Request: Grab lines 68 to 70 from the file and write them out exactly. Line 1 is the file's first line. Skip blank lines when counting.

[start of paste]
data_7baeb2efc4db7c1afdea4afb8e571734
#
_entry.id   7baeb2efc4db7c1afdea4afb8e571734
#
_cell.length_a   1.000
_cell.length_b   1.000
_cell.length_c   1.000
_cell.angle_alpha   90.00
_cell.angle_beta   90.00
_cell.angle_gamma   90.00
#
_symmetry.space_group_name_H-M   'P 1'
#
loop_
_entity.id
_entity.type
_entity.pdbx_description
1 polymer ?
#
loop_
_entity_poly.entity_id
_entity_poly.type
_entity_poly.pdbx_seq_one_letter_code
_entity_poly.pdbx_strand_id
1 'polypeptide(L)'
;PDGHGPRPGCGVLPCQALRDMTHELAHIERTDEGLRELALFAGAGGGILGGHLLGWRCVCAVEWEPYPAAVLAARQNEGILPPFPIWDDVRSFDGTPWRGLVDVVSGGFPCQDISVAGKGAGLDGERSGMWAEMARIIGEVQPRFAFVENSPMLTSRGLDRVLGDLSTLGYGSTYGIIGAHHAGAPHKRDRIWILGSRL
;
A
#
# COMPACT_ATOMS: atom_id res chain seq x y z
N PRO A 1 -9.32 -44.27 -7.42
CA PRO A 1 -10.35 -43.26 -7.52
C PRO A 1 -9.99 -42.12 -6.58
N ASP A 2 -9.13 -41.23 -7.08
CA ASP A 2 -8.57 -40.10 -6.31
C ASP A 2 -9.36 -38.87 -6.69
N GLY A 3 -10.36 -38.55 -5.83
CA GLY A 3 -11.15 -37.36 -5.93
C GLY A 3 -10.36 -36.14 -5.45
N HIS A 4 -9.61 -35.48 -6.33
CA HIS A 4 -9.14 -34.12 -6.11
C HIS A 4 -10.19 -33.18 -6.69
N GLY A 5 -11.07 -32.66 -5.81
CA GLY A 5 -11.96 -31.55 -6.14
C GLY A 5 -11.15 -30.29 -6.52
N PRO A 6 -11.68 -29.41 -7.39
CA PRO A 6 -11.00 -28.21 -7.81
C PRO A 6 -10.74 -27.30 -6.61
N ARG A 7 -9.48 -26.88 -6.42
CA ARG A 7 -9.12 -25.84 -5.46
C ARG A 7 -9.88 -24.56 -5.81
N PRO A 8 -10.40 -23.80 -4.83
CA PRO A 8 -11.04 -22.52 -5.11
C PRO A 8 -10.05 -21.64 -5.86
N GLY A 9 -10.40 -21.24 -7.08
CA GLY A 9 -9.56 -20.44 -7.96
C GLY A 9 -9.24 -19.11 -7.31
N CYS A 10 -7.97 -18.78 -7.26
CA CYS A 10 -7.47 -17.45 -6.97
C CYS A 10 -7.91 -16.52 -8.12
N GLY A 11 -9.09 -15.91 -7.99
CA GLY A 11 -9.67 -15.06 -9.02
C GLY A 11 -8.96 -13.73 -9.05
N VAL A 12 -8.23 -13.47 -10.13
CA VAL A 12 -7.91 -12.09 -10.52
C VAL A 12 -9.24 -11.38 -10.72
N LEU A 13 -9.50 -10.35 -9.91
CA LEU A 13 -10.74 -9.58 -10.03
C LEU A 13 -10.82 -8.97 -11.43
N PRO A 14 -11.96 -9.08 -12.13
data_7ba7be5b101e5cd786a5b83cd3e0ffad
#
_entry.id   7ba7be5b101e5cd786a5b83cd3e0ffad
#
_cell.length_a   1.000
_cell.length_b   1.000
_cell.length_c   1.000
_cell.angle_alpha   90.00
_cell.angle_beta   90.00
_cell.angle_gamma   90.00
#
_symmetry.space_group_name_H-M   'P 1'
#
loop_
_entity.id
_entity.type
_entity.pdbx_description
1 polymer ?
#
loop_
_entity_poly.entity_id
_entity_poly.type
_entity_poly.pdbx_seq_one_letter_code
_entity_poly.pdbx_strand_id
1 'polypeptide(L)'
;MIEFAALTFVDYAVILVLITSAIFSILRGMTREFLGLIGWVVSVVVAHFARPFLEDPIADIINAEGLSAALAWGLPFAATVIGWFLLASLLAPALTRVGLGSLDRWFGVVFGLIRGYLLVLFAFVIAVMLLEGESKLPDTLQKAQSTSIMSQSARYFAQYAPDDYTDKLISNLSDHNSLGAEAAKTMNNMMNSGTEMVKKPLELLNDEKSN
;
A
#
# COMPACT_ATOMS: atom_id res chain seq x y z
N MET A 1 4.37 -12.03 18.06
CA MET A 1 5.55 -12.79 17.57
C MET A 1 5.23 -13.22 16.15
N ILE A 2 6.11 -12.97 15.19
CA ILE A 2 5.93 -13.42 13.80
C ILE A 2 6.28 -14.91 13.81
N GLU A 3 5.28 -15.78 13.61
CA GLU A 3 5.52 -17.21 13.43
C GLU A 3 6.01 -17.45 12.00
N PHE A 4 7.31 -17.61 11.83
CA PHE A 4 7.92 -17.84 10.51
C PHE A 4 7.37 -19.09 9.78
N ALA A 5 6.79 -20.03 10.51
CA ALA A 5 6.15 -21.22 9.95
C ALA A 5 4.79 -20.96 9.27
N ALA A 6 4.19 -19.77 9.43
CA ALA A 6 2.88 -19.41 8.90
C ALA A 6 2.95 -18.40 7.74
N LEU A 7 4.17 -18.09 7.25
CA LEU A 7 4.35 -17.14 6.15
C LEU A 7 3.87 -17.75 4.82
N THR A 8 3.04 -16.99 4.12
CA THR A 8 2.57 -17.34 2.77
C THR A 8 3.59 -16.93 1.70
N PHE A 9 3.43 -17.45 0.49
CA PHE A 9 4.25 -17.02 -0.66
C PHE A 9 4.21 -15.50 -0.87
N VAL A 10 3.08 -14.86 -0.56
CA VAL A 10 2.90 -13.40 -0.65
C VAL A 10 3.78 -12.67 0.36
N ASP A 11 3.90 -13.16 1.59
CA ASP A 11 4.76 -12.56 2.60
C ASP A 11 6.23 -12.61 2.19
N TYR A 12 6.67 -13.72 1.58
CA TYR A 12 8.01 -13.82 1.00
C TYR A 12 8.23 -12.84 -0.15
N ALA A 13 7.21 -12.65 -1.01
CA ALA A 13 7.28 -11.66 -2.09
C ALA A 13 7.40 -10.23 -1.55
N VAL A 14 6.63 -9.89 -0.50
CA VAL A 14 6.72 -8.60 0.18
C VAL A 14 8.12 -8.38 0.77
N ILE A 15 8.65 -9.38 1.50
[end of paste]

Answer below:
CA LEU A 13 -10.74 -9.58 -10.03
C LEU A 13 -10.82 -8.97 -11.43
N PRO A 14 -11.96 -9.08 -12.13